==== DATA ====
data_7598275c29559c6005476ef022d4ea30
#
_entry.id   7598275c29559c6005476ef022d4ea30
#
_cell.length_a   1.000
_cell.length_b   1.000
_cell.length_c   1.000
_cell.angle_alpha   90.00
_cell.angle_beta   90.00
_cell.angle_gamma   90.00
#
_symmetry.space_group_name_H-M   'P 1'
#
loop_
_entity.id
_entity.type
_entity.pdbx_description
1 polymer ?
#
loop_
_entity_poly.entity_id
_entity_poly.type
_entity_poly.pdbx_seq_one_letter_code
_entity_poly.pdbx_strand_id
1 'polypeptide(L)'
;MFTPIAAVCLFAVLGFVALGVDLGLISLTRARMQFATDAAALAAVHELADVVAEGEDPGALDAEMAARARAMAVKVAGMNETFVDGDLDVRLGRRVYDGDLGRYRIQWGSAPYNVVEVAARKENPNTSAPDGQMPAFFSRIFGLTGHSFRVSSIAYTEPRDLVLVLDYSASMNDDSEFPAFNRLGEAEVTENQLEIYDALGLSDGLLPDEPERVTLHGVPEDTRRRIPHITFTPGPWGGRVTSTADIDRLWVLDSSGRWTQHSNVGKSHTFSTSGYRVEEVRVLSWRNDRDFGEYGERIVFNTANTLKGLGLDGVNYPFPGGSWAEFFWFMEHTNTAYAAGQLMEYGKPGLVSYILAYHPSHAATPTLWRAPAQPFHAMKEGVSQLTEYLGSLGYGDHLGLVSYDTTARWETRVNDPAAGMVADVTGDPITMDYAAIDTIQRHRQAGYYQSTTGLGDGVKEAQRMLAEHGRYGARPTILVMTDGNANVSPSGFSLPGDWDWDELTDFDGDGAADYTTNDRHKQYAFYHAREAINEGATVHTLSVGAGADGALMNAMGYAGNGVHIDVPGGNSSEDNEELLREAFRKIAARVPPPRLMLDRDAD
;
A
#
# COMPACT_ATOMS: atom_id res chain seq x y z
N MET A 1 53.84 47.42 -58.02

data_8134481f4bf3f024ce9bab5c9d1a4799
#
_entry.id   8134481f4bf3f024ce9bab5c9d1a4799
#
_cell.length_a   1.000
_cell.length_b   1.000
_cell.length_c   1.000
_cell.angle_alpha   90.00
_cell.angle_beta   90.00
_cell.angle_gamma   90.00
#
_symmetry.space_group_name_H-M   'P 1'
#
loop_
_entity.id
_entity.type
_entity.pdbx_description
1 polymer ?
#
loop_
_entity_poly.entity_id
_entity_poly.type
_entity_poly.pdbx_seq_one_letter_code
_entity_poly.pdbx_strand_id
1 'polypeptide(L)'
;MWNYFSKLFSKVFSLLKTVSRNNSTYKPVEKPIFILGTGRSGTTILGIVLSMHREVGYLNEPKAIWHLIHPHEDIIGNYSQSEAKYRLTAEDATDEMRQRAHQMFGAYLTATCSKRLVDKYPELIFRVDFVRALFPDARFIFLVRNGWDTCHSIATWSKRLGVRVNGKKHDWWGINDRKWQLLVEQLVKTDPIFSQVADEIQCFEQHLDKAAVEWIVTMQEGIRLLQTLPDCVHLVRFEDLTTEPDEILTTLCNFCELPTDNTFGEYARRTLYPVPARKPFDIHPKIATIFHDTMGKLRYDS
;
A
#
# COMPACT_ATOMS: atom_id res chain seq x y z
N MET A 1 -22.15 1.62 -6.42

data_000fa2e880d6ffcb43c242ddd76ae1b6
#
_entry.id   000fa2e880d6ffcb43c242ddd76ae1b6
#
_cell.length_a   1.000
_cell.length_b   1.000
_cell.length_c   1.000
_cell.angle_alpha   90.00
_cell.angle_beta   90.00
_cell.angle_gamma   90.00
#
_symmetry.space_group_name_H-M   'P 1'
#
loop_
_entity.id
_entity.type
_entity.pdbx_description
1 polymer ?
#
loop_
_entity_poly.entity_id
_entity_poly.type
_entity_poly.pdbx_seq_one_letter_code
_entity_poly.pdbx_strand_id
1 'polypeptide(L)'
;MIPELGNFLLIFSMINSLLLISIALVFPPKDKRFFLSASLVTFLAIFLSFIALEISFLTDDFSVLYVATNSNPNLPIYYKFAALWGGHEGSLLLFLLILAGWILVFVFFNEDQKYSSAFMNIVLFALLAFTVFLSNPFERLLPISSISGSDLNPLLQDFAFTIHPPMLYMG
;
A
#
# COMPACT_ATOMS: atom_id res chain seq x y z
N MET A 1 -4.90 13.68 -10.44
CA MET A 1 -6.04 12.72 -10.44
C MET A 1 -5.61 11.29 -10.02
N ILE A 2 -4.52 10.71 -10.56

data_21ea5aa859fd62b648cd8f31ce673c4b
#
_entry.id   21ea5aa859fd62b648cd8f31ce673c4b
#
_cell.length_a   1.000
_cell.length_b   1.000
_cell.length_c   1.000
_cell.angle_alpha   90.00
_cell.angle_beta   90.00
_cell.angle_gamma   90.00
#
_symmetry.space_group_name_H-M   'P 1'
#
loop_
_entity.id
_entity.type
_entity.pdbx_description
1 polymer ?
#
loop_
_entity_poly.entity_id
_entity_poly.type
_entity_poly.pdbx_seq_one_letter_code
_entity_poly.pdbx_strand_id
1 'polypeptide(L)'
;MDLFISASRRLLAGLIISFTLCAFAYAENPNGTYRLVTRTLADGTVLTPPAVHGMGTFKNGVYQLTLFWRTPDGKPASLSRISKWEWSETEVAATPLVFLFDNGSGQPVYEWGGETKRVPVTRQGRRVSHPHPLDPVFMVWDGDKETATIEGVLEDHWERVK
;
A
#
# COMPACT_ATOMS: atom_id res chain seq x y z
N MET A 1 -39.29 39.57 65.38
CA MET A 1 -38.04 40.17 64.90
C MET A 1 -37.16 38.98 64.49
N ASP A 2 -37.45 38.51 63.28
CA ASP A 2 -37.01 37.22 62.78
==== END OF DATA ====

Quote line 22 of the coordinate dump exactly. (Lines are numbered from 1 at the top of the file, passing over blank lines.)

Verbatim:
_entity_poly.type